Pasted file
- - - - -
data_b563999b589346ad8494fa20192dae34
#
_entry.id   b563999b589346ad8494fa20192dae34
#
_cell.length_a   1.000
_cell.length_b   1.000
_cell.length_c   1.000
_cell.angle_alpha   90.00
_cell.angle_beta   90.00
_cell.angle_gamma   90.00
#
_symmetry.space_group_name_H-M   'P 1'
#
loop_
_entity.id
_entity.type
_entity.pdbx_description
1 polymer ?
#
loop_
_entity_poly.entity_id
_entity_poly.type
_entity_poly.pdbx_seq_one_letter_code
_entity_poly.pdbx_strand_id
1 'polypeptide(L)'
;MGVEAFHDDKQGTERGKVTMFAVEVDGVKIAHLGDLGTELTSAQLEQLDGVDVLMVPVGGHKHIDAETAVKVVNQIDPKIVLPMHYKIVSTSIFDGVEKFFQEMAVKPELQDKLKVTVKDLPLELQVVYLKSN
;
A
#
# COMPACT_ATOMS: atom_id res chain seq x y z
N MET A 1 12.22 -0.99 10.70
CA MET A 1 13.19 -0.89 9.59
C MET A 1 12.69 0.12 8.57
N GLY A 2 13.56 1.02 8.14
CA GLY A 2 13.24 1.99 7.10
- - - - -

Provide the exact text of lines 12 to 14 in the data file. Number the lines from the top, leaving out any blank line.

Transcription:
_symmetry.space_group_name_H-M   'P 1'
#
loop_